Listening to: Random Indian cartoons
Finding a school (yep, that kind of institution) for your kids in India can be challenging, to say the least. It’s even more challenging when you have someone moving to India with kids already in school and not used to the Indian system. Most people here get all manic crazy about sending their kids to excellent schools and turn into, well, I won’t say psychos for civility’s sake but you get the point, about preparing their 3 year olds for nursery school entrance exams. No joke. Depending on where you are in the economical hierarchy, you try to send your kids to the best school you can afford right from the beginning. This is especially true of those who are on the lower spectrum. If you can afford for your kid to go to school and not work, you do everything possible so that they can possibly have a better life. Ahem. Back to the point here. Most people choose a school for nursery school and do all the work of entrance exams (and the extra first year fees to be sure) when kids are 4.
There are a few different options for school here. The common man’s option is a traditional Indian school. These range from bad to very good academically. Most do not have the money to hire well educated teachers and offer lots of extra-curricular activities. The good ones are very good with academics, but not so good at life balance. My husband went to a school of this sort. They may turn out super smart, super hard working students, but they tend to not be well rounded as all of the emphasis is only on academics. Most of these schools do not take students half way through the year (June – April) and may be extremely picky about who they admit, especially the schools with excellent reputations. Most of them are very cost effective. One caveat for these schools: Unless your kid is exceptional in academics in every subject or you have tutored them to 2 grade levels above their age, they will suffer. American schools, even the best of them, do not cram knowledge into little heads like these schools do.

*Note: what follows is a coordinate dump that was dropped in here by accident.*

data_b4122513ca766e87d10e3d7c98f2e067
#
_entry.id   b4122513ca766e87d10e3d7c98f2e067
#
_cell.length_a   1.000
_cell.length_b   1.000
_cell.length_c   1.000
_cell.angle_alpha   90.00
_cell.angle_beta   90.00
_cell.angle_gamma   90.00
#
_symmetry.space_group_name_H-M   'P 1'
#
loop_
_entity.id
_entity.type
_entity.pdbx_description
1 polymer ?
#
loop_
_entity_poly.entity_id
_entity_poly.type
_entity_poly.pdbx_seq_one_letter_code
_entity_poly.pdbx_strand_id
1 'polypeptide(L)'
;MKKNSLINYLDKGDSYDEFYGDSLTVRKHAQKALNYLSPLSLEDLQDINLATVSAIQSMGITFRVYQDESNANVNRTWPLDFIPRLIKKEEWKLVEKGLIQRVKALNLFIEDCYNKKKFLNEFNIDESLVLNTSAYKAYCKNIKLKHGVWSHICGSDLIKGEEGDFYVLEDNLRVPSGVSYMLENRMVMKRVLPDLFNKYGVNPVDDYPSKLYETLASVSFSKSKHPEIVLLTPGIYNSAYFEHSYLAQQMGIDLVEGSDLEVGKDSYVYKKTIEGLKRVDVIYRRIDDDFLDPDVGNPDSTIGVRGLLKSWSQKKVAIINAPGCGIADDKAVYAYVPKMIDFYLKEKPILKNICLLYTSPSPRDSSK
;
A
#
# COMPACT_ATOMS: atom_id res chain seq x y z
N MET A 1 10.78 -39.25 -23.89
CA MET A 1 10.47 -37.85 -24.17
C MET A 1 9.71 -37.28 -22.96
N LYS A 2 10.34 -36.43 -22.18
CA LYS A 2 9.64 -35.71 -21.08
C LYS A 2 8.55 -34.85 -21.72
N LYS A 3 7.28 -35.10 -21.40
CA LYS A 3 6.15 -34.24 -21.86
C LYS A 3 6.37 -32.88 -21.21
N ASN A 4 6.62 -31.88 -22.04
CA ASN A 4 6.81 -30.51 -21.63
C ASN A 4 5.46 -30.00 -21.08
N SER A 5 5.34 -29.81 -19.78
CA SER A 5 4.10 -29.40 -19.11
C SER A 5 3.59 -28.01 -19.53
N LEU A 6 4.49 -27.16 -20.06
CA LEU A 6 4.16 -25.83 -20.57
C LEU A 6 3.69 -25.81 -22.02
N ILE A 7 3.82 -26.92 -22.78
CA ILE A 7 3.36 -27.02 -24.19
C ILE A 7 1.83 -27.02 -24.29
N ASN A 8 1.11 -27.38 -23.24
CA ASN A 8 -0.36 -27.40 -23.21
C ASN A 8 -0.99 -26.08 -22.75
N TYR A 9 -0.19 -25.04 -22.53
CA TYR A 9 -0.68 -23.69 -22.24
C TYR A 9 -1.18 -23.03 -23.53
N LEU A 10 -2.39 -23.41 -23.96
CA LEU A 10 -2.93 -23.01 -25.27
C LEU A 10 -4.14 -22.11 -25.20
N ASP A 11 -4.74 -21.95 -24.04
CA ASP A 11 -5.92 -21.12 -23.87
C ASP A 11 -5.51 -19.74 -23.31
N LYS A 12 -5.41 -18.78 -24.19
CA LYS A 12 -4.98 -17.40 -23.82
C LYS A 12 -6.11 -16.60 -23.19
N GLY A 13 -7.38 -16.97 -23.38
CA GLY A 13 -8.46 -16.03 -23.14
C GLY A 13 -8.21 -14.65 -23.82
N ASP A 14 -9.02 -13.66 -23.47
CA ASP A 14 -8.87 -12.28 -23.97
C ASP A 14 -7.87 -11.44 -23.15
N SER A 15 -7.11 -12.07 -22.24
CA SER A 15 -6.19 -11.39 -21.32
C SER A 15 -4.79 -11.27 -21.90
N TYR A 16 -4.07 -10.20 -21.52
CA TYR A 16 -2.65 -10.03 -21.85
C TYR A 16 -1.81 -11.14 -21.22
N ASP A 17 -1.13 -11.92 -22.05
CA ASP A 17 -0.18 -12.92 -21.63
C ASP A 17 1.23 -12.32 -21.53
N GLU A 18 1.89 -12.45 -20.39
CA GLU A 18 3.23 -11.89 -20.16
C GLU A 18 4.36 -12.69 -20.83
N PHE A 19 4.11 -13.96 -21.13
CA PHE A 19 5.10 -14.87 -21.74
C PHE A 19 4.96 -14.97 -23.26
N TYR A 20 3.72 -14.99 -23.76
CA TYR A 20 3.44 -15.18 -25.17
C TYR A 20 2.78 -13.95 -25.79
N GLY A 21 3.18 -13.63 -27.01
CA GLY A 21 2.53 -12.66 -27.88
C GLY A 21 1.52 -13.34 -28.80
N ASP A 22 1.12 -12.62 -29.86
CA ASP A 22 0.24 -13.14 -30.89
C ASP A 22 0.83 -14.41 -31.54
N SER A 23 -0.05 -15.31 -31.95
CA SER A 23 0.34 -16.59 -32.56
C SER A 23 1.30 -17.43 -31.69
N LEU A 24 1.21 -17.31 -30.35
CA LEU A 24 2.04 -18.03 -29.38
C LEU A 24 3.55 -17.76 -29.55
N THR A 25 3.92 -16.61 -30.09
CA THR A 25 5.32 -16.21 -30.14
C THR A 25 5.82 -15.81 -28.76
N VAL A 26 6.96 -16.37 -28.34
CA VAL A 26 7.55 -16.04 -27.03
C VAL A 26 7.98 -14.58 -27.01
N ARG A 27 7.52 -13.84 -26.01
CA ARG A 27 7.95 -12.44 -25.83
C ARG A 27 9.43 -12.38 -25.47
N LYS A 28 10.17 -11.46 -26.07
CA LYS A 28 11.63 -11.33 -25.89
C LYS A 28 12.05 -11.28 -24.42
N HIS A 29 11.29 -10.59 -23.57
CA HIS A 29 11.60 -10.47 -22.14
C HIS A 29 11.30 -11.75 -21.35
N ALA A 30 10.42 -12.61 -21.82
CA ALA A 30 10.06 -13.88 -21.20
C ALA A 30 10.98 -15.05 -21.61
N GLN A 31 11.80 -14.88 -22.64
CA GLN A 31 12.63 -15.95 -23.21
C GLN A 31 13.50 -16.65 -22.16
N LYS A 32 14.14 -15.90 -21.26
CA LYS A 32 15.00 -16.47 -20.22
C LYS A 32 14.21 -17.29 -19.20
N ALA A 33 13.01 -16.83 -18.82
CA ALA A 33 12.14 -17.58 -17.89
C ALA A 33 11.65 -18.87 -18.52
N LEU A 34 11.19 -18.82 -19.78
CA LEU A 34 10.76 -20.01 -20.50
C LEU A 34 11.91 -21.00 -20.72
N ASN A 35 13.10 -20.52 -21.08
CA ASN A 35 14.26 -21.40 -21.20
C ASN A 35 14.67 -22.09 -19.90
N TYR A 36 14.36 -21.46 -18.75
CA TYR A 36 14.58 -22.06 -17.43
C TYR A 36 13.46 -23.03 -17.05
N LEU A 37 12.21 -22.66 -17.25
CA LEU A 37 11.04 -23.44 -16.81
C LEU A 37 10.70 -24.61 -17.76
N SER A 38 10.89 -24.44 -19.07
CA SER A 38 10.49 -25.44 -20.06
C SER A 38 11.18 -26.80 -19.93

The next option you can choose is a hybrid school. This is the option that we’re currently looking at for our daughter. These schools also can range from meh to excellent. The difference is that they often have a lot of additional activities kids can participate in (sports, clubs, lessons). Accordingly, the better the reputation and the more options they offer, the more expensive they are. The better the reputation, the more likely the school will be picky about mid-year admissions (most will be full) and giving exams to get in. While not as cheap as the local state schools, these are much more affordable than the true international schools, which we’ll talk about next. We’re looking at Delhi public school for our daughter. It’s worth noting that since they ask for more money to send your kid, they have nicer, bigger facilities, and slightly better teachers. Finding and retaining good teachers in India is a challenge because there are tons of positions and teachers tend to bounce around depending on who is offering the best rates. They also have a half western approach to teaching (i.e. the teachers don’t throw chalk at students, they are more patient, the learning is less listen and repeat style). Your child will have an adjustment period, but shouldn’t struggle for too long to catch up.
The last option are the truly international schools. They have western standard facilities, teaching style, and charge accordingly. If you are earning in rupees, this usually amounts to paying an arm, a leg, and your first born. There are no discounts for siblings. As per the crazy school fee, they offer tons of extracurricular activities and air conditioned busses. Only the truly rich (think rock star or really rolling expat executives) send their kids to these schools. This just wasn’t for us for obvious reasons. The standards are still high at these schools, but the feel is less one of making kids feel bad to be behind and more of a let’s help you catch up quickly type. One important thing to note is that no matter where you send your child, unless they speak/write Hindi, they will struggle with that too. Hindi is not at all the same as the romance languages (English, Spanish, French, Latin, etc)